Heard of Clean Eating but don't know exactly what it is? Well then, this blog is for you. In essence clean eating can be classified as a FAD diet and just like other FAD diets, the art of eating clean can become obsessive, dangerous and the opposite of healthy. Let us dive in and breakdown what clean eating involves, who it would benefit, the negatives and how it compares to the Australian Dietary Guidelines.
What is clean eating?
Clean eating has no definitive definition however a basic Google search alludes to the fact that it is a specific way of eating that includes whole foods, and aims to reduce the amount of processed foods purchased and eaten.
What are the benefits of clean eating?
From multiple magazine articles written by un-qualified nutritionists, it looks as though clean eating is inclusive of whole foods and less of those processed foods. With many discretionary foods coming under the umbrella of being 'a processed food' high in saturated fat, sugar and salt, a positive of clean eating is that it may help to reduce these type of foods and promote a more whole food diet.
But there are other foods classified as processed that are good for us. Processing can also increase the nutrient availability and can reduce the risk of food spoilage (stops bacteria from growing and making food inedible).
Here are some examples of processed foods that are good for us:
Pasteurised milk is raw milk that has been heat treated (processed) to reduce the risk of naturally occurring bacteria found in the milk. Milk is a great source of calcium, protein and vitamin D.
Whole grains must be ground (a process) to a flour to form bread.
Milk is separated (processed) into curds and whey and the curds are left to mature forming cheese.
Cutting (processed) broccoli for 40 minutes prior to cooking (processed) allows an enzyme myrosinase to active anti-oxidants found in the broccoli.
According to Clean Eating Magazine, there are other parameters to consider during Clean Eating including being mindful and including the whole family. Although this does sound great and strategies some dietitians use to help their clients achieve their health goals, clean eating does have a downside.
The negatives of Clean Eating
There are two big issues with Clean Eating.
The first is the potential for Clean Eating to have an impact of mental health and body image. In fact, Eating Disorders Victoria summaries a whole host of scientific papers that point to dieting linked to body dissatisfaction, depression and it even increases the chances of developing an eating disorder.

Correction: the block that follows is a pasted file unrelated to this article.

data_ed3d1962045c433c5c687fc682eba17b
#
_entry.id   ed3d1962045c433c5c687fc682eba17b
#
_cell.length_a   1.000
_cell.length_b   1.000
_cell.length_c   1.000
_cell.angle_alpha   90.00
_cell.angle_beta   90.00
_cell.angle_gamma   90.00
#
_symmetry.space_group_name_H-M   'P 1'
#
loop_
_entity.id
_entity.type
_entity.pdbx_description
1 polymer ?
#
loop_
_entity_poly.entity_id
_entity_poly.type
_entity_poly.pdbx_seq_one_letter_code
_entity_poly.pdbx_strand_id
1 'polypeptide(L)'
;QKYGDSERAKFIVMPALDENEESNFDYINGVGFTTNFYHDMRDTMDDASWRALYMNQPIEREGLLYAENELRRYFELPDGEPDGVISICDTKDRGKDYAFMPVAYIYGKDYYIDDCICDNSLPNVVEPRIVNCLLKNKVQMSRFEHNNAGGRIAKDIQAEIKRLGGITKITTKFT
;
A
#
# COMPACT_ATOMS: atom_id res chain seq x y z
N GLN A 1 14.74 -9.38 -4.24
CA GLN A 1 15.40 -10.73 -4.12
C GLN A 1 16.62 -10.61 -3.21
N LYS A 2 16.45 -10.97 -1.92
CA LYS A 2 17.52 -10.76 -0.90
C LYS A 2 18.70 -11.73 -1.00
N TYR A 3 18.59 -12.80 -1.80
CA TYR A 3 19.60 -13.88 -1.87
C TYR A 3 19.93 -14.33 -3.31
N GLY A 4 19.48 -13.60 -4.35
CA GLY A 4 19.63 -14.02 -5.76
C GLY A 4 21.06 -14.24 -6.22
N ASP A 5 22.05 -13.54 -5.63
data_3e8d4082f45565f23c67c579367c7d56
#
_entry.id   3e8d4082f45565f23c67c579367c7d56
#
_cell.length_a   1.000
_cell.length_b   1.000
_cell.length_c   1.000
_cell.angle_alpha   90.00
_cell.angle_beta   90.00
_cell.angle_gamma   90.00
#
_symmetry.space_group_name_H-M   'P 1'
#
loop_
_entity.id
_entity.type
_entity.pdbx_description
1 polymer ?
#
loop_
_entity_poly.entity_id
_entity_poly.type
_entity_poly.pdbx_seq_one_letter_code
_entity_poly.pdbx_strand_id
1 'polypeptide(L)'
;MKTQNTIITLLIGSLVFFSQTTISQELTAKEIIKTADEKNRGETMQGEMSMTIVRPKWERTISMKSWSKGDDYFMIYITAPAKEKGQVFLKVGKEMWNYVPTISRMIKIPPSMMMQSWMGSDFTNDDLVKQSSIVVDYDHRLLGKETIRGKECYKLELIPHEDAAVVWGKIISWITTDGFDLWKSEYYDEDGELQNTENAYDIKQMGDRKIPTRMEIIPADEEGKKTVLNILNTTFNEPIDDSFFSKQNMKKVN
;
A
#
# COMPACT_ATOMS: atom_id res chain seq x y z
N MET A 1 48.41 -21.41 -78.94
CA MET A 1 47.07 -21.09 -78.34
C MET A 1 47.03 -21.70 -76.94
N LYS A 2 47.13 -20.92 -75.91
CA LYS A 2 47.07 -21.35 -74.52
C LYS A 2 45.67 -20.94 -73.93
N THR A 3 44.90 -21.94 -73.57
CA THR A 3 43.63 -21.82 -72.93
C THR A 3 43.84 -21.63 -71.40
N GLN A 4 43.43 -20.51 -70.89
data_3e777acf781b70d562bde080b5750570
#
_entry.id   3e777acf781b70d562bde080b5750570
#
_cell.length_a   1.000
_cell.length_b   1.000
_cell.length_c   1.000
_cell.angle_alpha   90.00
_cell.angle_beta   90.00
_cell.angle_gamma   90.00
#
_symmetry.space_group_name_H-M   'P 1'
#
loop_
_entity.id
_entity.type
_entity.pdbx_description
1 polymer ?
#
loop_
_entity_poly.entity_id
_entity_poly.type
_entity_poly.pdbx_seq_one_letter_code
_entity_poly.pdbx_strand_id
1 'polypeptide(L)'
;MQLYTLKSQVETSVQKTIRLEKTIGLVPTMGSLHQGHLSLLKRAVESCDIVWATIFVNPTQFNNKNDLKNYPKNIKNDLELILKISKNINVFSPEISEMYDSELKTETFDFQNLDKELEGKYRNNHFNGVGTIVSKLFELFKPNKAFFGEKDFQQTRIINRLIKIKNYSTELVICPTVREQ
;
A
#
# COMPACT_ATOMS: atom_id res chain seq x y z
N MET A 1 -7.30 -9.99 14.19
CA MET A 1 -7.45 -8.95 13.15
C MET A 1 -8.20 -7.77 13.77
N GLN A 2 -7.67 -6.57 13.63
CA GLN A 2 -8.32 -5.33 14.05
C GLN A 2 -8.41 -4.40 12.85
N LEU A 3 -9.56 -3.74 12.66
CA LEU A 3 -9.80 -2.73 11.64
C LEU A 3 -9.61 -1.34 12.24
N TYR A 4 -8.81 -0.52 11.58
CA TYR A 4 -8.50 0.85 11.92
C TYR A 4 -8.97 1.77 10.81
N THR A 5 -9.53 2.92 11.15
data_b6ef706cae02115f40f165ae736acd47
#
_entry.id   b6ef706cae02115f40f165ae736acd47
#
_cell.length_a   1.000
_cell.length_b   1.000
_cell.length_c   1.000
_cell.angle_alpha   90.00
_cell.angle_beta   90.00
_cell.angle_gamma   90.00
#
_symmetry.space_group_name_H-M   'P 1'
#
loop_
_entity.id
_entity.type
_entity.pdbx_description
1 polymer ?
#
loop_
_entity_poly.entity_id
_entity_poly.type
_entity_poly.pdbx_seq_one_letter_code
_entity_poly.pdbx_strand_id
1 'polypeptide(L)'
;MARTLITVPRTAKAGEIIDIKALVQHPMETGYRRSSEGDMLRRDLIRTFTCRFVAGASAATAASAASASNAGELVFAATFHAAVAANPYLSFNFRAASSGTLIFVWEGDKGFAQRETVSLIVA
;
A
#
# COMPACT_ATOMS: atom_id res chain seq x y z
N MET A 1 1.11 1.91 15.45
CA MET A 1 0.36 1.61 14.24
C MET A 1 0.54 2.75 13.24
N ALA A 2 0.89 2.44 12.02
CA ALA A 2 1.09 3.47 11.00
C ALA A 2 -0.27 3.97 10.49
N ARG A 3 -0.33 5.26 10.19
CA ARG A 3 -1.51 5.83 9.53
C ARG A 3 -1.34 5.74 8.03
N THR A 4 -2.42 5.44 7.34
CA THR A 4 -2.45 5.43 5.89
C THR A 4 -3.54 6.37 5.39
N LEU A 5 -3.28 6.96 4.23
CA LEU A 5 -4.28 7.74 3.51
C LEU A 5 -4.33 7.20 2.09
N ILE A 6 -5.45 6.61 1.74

One example of an eating disorder becoming more prevalent around the world is orthorexia. This is when healthy eating becomes an obsession. Individuals experiencing orthorexia become consumed by the goal of eating food of the highest quality and in its purest form (Dr Karin Kratina provides a great explanation here). It can also go a step further and include all health behaviours such as exercise.
Clean Eating could be a catalyst for such a disorder as it restricts certain food types, alludes to the fact that you are safe from poor health if you eat this way and promotes a sense of identify or belonging through food.
The second issue with Clean Eating is that is does not include all five food groups as per the Australian Dietary Guidelines and as such puts individuals at risk of nutritional deficiencies.
A comparison between the Clean Eating guidelines and the Australian Dietary Guidelines is described below.
How does clean eating compare to the Australian Dietary Guidelines?
The Clean Eating guidelines promote the avoidance of processed foods such as bread and milk. In bread, whole grains are a source of folate and iodine and milk contains calcium required for bone strength.
Yes to the 'Drink lots of water', and be mindful but restricting what you eat to food products containing less than three ingredients requires extreme dedication and a heap of time to prepare meals from scratch. A tick for promoting mindfulness and making mindful choices but there is no evidence to suggest that Clean Eating is a better way of eating or better for the environment.
Eat balance and variety, not clean
Instead of dieting (including eating clean), choose to include seasonal fruit and vegetables into everyday meals and opt for long term healthy eating changes rather than FAD diets like Clean Eating. With very few people achieving the recommended 5 serves of vegetables per day, eat balance and go for variety rather than being 'clean'.
Clean Eating may seem harmless on the surface but dig a little deeper and there are two major concerns. With young people at risk of eating disorders, labels and FAD diets like eating 'clean' may affect body image and result in a health obsession, otherwise known as orthorexia. The second issue is its avoidance of processed foods - typically thought of as discretionary foods, processed foods also include milk and bread.
Instead of Clean Eating, learn how to cook quick and easy meals that benefit you as an individual. Book a cooking consult with Be Well Fed get a personalised dietary plan suited to you and your lifestyle.